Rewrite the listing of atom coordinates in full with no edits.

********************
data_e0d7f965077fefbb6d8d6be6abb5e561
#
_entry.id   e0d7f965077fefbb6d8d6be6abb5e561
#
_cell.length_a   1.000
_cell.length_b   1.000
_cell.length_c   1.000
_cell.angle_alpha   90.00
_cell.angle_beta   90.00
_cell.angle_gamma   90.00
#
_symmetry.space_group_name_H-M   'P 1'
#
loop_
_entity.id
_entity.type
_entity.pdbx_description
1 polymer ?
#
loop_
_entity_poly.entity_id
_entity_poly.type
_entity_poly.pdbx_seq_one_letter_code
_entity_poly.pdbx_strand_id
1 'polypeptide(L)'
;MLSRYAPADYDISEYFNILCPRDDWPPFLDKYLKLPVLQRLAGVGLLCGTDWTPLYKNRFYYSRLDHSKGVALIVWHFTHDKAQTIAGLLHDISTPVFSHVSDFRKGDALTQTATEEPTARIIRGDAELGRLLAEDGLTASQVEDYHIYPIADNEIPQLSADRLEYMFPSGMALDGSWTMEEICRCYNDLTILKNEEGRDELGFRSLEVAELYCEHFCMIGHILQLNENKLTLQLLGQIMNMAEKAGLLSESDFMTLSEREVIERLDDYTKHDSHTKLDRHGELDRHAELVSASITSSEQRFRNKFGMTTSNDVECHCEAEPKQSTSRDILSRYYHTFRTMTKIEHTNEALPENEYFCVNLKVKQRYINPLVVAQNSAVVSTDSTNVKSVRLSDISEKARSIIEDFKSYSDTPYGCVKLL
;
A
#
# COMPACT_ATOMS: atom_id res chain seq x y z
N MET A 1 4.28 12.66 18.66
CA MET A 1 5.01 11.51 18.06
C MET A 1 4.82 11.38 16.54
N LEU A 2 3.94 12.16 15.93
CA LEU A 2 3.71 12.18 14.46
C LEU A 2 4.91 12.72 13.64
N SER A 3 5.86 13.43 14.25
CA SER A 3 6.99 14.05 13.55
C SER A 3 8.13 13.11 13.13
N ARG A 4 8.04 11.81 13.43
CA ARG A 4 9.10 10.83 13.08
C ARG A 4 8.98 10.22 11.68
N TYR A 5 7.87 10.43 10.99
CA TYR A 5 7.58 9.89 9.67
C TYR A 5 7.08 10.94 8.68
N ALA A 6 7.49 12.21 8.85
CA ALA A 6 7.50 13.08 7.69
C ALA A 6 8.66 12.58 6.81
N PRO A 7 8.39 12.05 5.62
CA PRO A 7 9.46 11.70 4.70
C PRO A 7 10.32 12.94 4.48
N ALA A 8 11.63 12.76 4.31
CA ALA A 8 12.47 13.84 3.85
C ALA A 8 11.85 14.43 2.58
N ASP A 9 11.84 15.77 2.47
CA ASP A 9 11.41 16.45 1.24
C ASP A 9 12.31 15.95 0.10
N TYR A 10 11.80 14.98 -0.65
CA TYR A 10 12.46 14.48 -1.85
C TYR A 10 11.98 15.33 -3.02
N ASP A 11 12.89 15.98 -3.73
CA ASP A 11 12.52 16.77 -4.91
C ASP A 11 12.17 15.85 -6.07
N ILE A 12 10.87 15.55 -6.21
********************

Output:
data_e0d7f965077fefbb6d8d6be6abb5e561
#
_entry.id   e0d7f965077fefbb6d8d6be6abb5e561
#
_cell.length_a   1.000
_cell.length_b   1.000
_cell.length_c   1.000
_cell.angle_alpha   90.00
_cell.angle_beta   90.00
_cell.angle_gamma   90.00
#
_symmetry.space_group_name_H-M   'P 1'
#
loop_
_entity.id
_entity.type
_entity.pdbx_description
1 polymer ?
#
loop_
_entity_poly.entity_id
_entity_poly.type
_entity_poly.pdbx_seq_one_letter_code
_entity_poly.pdbx_strand_id
1 'polypeptide(L)'
;MLSRYAPADYDISEYFNILCPRDDWPPFLDKYLKLPVLQRLAGVGLLCGTDWTPLYKNRFYYSRLDHSKGVALIVWHFTHDKAQTIAGLLHDISTPVFSHVSDFRKGDALTQTATEEPTARIIRGDAELGRLLAEDGLTASQVEDYHIYPIADNEIPQLSADRLEYMFPSGMALDGSWTMEEICRCYNDLTILKNEEGRDELGFRSLEVAELYCEHFCMIGHILQLNENKLTLQLLGQIMNMAEKAGLLSESDFMTLSEREVIERLDDYTKHDSHTKLDRHGELDRHAELVSASITSSEQRFRNKFGMTTSNDVECHCEAEPKQSTSRDILSRYYHTFRTMTKIEHTNEALPENEYFCVNLKVKQRYINPLVVAQNSAVVSTDSTNVKSVRLSDISEKARSIIEDFKSYSDTPYGCVKLL
;
A
#
# COMPACT_ATOMS: atom_id res chain seq x y z
N MET A 1 4.28 12.66 18.66
CA MET A 1 5.01 11.51 18.06
C MET A 1 4.82 11.38 16.54
N LEU A 2 3.94 12.16 15.93
CA LEU A 2 3.71 12.18 14.46
C LEU A 2 4.91 12.72 13.64
N SER A 3 5.86 13.43 14.25
CA SER A 3 6.99 14.05 13.55
C SER A 3 8.13 13.11 13.13
N ARG A 4 8.04 11.81 13.43
CA ARG A 4 9.10 10.83 13.08
C ARG A 4 8.98 10.22 11.68
N TYR A 5 7.87 10.43 10.99
CA TYR A 5 7.58 9.89 9.67
C TYR A 5 7.08 10.94 8.68
N ALA A 6 7.49 12.21 8.85
CA ALA A 6 7.50 13.08 7.69
C ALA A 6 8.66 12.58 6.81
N PRO A 7 8.39 12.05 5.62
CA PRO A 7 9.46 11.70 4.70
C PRO A 7 10.32 12.94 4.48
N ALA A 8 11.63 12.76 4.31
CA ALA A 8 12.47 13.84 3.85
C ALA A 8 11.85 14.43 2.58
N ASP A 9 11.84 15.77 2.47
CA ASP A 9 11.41 16.45 1.24
C ASP A 9 12.31 15.95 0.10
N TYR A 10 11.80 14.98 -0.65
CA TYR A 10 12.46 14.48 -1.85
C TYR A 10 11.98 15.33 -3.02
N ASP A 11 12.89 15.98 -3.73
CA ASP A 11 12.52 16.77 -4.91
C ASP A 11 12.17 15.85 -6.07
N ILE A 12 10.87 15.55 -6.21